Mark Affleck

The Church’s Cotton Candy “Sugar Hit”

May 18, 2016
Church Strategy

The trap is set when a church pulls the trigger too quickly on a new program or action plan.  The leaders calling the shots jump before considering even the most basic questions about 1) the move’s merits; and 2) how the action fits into the church’s vision for the future.
Focusing on tactics without having a strategy is like cotton candy—the initial hit (sugar) traps you, and then you can’t escape.
I’ve seen this first hand in my career as a CEO Leader working on strategy and crisis management both in the marketplace and inside the church.
How can church leaders avoid false starts? By turning on their radar.
All organizations (that includes churches) must identify the key issues and forces slamming onto their beach TODAY–and then build a strategic trajectory toward their TOMORROW.
A prescient and distinctive point of view about the future is one of the most important assets of any church or organization.
Anticipating trends, threats and opportunities on the road ahead has been, and will continue to be the critical management challenge for every leader in a world buffeted by an information hurricane. A world dramatically affected by the fall-out from a technological explosion.  A world that is being reshaped right before our eyes.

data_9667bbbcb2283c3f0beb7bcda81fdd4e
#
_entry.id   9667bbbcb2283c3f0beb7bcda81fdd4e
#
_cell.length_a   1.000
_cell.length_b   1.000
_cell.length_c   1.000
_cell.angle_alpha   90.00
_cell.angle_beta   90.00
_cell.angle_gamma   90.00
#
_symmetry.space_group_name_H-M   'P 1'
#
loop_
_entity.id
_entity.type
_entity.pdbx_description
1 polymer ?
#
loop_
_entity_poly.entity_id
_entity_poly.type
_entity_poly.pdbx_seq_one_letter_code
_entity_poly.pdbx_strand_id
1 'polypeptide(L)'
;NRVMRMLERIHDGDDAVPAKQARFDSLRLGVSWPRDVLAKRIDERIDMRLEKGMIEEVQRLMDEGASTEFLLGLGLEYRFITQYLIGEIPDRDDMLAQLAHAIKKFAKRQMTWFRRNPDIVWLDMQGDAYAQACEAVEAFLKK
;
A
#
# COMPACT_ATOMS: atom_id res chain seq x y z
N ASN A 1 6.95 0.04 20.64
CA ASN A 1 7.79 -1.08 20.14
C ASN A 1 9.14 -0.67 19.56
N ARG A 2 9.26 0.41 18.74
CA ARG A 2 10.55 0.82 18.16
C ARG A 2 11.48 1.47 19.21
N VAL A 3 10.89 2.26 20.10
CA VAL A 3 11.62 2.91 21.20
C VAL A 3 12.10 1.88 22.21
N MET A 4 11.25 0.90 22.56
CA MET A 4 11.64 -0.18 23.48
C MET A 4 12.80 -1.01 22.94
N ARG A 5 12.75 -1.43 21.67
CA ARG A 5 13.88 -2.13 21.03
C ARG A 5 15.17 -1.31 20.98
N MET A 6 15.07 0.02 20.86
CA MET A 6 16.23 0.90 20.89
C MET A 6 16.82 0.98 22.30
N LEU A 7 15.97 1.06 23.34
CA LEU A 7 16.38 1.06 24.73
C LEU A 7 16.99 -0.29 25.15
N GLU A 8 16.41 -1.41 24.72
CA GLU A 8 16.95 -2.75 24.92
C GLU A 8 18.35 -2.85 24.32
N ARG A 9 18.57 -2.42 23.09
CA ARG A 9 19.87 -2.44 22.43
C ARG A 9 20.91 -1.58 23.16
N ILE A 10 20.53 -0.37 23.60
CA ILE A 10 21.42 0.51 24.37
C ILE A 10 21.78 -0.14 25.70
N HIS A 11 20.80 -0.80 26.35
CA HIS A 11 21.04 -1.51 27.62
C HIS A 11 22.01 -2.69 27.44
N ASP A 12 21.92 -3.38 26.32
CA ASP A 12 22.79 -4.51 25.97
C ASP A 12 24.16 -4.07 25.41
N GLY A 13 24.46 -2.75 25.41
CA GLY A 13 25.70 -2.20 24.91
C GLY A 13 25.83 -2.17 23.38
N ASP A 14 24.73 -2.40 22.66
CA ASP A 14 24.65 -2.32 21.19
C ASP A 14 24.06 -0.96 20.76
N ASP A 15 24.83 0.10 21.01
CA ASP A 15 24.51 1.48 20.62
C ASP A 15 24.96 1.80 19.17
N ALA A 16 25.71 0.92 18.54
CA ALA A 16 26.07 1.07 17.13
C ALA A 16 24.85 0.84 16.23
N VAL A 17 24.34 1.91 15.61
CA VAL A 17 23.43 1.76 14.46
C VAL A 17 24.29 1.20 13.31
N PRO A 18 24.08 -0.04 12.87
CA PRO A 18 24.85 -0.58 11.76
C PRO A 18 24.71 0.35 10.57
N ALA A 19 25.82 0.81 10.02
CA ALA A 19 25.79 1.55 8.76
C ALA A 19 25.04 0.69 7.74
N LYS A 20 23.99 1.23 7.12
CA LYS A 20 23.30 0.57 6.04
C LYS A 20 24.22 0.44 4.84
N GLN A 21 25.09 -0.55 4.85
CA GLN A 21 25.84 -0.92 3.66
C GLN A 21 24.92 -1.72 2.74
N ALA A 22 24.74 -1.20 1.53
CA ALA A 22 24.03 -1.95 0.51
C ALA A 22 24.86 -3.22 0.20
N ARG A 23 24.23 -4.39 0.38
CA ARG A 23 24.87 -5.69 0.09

Strategy in this new world is an ongoing positioning game into the FUTURE, not a linear reset of the PAST.  Strategy is now a bifurcated struggle revolving around two imperatives—1) Identifying the issues and forces driving your TODAY and 2) Watching the radar screen to identify what must be interrupted in order to arrive alive TOMORROW.
Premature forays into the unknown without thoughtful consideration will, inevitably, turn sprinting into a strategy. But sprinting is not a strategy. It’s a tactic.
In order to work, sprints must generate incremental progress toward an identified vision destination. If they don’t, the exercise is nothing more than a feel-good energy release made possible by a hit of sugar.

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